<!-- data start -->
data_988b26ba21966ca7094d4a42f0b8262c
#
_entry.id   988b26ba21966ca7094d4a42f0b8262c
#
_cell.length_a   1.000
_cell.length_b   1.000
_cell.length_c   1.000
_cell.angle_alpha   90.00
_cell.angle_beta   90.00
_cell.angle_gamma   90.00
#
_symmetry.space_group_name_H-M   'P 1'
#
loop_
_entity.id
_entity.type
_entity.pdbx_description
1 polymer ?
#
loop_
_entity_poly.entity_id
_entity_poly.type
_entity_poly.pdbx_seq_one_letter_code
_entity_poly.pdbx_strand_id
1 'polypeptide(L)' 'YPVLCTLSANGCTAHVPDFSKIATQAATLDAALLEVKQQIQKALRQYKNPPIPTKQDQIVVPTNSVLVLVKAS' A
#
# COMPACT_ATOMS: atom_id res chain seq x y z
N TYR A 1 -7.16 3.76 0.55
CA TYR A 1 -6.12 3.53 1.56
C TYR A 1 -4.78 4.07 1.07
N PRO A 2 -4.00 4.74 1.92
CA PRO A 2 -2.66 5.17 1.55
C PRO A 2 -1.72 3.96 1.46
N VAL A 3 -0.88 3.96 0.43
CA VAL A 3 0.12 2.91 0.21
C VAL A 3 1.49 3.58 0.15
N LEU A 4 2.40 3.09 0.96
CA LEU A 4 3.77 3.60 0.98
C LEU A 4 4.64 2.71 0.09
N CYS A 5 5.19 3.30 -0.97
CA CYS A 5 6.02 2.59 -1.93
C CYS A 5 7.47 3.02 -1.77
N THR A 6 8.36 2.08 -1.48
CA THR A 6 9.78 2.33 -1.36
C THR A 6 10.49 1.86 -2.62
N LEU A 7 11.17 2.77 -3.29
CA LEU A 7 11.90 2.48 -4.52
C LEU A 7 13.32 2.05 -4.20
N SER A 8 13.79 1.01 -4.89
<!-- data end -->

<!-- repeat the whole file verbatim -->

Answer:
data_988b26ba21966ca7094d4a42f0b8262c
#
_entry.id   988b26ba21966ca7094d4a42f0b8262c
#
_cell.length_a   1.000
_cell.length_b   1.000
_cell.length_c   1.000
_cell.angle_alpha   90.00
_cell.angle_beta   90.00
_cell.angle_gamma   90.00
#
_symmetry.space_group_name_H-M   'P 1'
#
loop_
_entity.id
_entity.type
_entity.pdbx_description
1 polymer ?
#
loop_
_entity_poly.entity_id
_entity_poly.type
_entity_poly.pdbx_seq_one_letter_code
_entity_poly.pdbx_strand_id
1 'polypeptide(L)' 'YPVLCTLSANGCTAHVPDFSKIATQAATLDAALLEVKQQIQKALRQYKNPPIPTKQDQIVVPTNSVLVLVKAS' A
#
# COMPACT_ATOMS: atom_id res chain seq x y z
N TYR A 1 -7.16 3.76 0.55
CA TYR A 1 -6.12 3.53 1.56
C TYR A 1 -4.78 4.07 1.07
N PRO A 2 -4.00 4.74 1.92
CA PRO A 2 -2.66 5.17 1.55
C PRO A 2 -1.72 3.96 1.46
N VAL A 3 -0.88 3.96 0.43
CA VAL A 3 0.12 2.91 0.21
C VAL A 3 1.49 3.58 0.15
N LEU A 4 2.40 3.09 0.96
CA LEU A 4 3.77 3.60 0.98
C LEU A 4 4.64 2.71 0.09
N CYS A 5 5.19 3.30 -0.97
CA CYS A 5 6.02 2.59 -1.93
C CYS A 5 7.47 3.02 -1.77
N THR A 6 8.36 2.08 -1.48
CA THR A 6 9.78 2.33 -1.36
C THR A 6 10.49 1.86 -2.62
N LEU A 7 11.17 2.77 -3.29
CA LEU A 7 11.90 2.48 -4.52
C LEU A 7 13.32 2.05 -4.20
N SER A 8 13.79 1.01 -4.89